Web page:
Next is steak with turkey-filled dumplings and some fried green pepper

Next is a braised lamb and potato dish. We had some cabbage salad that day as well.

Finally is apple pite, a Turkish-inspired apple pastry with phyllo and walnuts and vanilla syrup. Hungarians make something called apple pite too (Irene Rosenberg's famous "eppel slice") which looked different but was equally good. Except hers used cinnamon... Wait! No! She hated de tsinnamon.

Channukah Again

Second annual Channukah feast posting to Dinnerlastnight!

I hosted this year. There was tons of food. Heather made the same delicious lentil soup. I took care of the rest: munchies, salad, latkes, apple sauce, some leftover brisket, and an outta-this-world roast chicken recipe from the December Saveur. Once I get the recipe back, I'll post it. It's unbelievably good.

Have It Your Way

Speaking of not intended for human food, Jesse and I capitalized on some Burger King coupons (free whopper with purchase of any value meal) before I left the midwest after Thanksgiving. We chatted it up with the ladies at the BKs around the corner from Jesse's and scored some extra fries and a coke. Not having had BKs for at least five years, I have to say I was curious how it would taste. Basically, it was gross. But good to refresh my memory!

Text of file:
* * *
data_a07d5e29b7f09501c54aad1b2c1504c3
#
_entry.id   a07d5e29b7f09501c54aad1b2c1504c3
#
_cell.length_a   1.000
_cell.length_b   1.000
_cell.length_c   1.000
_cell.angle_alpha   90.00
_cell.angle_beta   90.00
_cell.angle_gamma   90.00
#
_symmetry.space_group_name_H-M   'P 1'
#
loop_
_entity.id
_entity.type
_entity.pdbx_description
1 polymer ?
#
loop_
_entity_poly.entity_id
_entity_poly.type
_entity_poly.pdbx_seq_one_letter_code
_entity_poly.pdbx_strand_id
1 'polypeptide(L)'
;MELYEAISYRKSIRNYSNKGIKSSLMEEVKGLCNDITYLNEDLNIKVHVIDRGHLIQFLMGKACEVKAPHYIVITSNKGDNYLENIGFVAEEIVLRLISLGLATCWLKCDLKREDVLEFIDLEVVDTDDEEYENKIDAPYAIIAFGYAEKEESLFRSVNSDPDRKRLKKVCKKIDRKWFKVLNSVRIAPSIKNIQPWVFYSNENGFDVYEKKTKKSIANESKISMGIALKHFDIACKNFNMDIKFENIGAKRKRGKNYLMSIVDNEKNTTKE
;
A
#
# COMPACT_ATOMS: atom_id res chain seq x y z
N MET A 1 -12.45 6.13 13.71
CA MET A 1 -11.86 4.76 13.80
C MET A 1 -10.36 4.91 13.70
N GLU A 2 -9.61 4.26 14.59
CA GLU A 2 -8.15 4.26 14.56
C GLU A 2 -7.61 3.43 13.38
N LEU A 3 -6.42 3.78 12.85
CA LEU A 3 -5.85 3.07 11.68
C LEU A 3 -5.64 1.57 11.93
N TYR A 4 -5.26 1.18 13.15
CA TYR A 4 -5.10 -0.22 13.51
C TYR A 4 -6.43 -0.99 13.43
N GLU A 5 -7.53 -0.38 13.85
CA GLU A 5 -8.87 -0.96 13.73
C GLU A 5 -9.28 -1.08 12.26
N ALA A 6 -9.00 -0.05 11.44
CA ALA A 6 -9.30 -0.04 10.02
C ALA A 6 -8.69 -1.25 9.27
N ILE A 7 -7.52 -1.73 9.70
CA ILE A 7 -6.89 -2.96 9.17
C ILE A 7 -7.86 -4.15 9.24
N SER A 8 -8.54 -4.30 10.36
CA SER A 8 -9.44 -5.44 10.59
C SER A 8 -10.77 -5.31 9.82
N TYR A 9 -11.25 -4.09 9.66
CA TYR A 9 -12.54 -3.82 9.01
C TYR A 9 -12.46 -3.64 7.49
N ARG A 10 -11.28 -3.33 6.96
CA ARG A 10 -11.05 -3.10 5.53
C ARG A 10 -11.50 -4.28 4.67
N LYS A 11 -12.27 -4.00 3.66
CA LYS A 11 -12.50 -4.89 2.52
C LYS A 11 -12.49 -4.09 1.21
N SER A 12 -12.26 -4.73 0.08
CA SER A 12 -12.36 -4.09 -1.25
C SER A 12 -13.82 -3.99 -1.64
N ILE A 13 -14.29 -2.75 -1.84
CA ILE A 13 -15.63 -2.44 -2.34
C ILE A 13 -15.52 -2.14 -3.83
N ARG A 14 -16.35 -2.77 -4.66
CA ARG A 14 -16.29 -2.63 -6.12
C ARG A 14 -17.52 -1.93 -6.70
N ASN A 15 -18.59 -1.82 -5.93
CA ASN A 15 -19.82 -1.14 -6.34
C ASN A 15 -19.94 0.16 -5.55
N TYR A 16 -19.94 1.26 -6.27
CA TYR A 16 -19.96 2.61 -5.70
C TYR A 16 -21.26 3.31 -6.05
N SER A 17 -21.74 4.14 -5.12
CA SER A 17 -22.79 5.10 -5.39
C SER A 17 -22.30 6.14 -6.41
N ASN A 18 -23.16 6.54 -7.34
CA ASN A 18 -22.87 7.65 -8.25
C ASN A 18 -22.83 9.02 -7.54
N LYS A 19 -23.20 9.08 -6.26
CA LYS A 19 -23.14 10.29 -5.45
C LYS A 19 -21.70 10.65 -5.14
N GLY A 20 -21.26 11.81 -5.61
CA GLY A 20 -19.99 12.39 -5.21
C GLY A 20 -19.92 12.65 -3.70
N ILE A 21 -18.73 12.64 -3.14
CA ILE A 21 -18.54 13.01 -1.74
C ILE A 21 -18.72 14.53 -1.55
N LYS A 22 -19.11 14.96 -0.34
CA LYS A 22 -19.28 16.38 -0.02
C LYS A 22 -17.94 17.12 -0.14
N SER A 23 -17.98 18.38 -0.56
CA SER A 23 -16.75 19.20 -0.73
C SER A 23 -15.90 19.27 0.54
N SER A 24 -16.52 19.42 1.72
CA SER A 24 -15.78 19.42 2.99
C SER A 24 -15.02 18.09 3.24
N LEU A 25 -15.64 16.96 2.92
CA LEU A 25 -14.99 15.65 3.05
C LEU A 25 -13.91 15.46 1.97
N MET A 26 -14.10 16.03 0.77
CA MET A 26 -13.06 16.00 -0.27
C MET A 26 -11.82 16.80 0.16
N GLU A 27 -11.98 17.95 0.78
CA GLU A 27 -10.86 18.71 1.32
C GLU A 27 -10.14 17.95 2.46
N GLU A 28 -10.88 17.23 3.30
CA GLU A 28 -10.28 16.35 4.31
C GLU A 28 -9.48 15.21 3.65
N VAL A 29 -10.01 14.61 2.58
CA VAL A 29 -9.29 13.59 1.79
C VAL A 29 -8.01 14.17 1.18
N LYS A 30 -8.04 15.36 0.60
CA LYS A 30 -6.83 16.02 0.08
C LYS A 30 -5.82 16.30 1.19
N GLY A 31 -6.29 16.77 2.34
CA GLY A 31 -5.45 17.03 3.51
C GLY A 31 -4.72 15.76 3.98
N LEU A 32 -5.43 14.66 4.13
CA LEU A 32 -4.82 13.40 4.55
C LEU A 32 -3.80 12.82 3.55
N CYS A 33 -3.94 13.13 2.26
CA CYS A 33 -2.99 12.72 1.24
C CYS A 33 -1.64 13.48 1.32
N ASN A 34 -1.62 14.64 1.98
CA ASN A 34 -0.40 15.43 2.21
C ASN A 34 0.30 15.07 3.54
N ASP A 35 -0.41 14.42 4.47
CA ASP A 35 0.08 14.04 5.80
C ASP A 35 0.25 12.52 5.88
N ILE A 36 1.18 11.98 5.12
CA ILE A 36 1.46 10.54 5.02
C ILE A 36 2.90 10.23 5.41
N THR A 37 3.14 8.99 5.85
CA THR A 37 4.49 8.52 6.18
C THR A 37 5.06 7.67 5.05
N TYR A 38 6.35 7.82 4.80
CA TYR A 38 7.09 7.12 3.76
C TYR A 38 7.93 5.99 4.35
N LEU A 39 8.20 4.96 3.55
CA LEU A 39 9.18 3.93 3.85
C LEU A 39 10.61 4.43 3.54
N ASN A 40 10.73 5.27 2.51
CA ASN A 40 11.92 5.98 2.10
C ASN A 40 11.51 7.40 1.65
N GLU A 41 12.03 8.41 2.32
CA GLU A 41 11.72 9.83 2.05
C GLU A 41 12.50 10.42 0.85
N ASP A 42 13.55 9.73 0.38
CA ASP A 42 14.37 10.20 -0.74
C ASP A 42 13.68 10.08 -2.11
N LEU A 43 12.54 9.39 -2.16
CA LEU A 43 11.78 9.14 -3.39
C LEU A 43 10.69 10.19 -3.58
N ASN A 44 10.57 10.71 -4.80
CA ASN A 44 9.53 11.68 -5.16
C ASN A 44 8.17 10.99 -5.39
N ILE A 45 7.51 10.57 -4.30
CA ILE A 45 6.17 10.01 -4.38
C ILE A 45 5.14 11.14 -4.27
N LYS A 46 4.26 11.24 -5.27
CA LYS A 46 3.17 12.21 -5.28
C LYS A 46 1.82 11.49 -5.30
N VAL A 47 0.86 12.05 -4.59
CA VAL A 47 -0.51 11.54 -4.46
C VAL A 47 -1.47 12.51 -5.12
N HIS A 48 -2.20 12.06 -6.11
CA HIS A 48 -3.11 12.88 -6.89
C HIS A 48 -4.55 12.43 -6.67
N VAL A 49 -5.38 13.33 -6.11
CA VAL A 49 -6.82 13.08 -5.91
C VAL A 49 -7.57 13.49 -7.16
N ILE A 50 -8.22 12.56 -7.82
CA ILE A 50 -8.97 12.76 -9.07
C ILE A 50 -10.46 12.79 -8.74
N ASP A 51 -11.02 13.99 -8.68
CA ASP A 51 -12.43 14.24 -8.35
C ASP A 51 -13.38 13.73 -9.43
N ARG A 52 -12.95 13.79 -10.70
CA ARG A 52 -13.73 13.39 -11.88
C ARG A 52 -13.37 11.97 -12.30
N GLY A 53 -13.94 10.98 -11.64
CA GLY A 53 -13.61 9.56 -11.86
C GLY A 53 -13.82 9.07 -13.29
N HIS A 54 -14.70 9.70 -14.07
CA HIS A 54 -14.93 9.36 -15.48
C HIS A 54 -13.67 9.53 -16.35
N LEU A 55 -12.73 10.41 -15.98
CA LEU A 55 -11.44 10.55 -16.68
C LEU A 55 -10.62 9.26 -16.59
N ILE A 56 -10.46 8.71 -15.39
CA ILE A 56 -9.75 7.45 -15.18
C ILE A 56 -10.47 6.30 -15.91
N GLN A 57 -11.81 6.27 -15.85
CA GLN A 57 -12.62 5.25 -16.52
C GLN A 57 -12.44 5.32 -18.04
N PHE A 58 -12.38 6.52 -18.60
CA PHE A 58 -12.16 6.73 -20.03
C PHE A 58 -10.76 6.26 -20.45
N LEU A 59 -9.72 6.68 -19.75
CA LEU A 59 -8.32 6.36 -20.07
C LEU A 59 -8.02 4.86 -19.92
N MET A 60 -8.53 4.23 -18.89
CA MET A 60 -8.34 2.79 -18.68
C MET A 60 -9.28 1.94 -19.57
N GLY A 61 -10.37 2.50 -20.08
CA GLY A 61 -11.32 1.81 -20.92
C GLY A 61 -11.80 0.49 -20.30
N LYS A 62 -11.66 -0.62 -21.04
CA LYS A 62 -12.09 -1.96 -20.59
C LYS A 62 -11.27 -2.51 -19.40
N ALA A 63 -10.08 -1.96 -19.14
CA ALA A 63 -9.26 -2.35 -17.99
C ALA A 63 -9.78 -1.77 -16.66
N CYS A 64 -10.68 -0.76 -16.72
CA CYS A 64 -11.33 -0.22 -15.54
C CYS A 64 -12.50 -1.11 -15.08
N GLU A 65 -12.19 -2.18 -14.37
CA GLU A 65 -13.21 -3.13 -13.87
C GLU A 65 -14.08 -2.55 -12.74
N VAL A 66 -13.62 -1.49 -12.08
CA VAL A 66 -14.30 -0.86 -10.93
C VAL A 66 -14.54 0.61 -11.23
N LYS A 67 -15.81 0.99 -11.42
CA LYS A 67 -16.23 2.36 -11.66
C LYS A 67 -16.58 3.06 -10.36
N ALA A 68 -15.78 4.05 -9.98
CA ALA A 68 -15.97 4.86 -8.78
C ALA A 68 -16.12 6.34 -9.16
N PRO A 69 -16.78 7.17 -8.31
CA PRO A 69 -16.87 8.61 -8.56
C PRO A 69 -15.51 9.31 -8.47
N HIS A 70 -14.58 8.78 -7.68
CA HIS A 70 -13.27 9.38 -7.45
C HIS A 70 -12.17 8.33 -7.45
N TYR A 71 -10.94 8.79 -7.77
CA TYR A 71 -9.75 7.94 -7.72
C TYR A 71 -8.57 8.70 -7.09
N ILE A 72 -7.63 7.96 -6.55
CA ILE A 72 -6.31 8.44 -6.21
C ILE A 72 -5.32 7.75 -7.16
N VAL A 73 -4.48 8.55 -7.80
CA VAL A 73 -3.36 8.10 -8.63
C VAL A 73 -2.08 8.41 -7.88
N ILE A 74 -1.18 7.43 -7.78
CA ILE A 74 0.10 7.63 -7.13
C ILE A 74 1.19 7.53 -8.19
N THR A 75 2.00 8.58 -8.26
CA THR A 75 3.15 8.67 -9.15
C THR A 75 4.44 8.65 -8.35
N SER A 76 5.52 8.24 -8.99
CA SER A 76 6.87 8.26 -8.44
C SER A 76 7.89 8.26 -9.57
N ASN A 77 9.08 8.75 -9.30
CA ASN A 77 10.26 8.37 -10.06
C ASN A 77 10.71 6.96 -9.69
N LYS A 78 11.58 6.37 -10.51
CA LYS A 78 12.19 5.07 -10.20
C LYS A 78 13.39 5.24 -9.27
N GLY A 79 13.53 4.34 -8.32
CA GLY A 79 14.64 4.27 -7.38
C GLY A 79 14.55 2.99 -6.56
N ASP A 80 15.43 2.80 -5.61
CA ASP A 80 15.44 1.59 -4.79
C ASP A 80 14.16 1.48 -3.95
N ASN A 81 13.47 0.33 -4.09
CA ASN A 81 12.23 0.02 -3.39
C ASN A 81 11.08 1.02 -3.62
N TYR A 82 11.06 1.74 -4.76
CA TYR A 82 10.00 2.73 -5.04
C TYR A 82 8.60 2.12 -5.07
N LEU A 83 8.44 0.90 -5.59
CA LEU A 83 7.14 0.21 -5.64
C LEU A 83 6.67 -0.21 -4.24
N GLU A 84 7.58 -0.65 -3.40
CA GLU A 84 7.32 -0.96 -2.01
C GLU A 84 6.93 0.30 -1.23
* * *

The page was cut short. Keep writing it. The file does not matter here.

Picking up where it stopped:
Thanks to the October issue of Saveur, Bobak's deli on the S Side of Chicago, nary a stone's throw from Midway airport, has entered my life. The have a staggering array of forced and smoked meats and a modest buffet including such delicacies as blood barley which Jesse, Nomi, Dan, and I sampled last month. My plate, the middle picture, shows the blood barley, stewed saurkraut with sausages, and cabbage and beet salads that I had. Next are Nomi's beet salads and blintz, and then Dan's sausage with the works. Next time you need some prune pastries, smoked sausages, and black bread and are anywhere nearby, hit up Bobak's!

Crossroads of America

Jesse and I passed this truck on our way to Chicago after Thanksgiving. I assume it's the contents of the truck that are not intended for human food and not just the container. I'm hoping it's the latter, because it's hard to think of something that would eat non-human food that ultimately won't end up on our plates.

Mad cow disease, anyone?


Here's Thanksgiving dinner in the making. Mom stuffed the turkey with liver, bread, dried apricots and pistachios. Beneath are Feiman baby food: mashed sweet potatoes and carrots and brussels sprouts.

Everything was delicious.

Fete de l'Escarole

Long ago on the last Wednesday farmers' market at Brown, I came into possession of a large quantity of escarole. I trucked it to New Haven where John Mangin and Sara Sani and I transformed it into Arduini family wedding soup (John, how did you make those meatballs?) and escarole/leek/sausage calzones.


Zabar's Froyo

So I've finally emerged from the box inside a hole that is graduate school.

This is amazing tangy frozen yogurt a la Pinkberry that Zabar's serves. It's fantastic. Even better than seeing Miranda from Sex in the City five minutes later.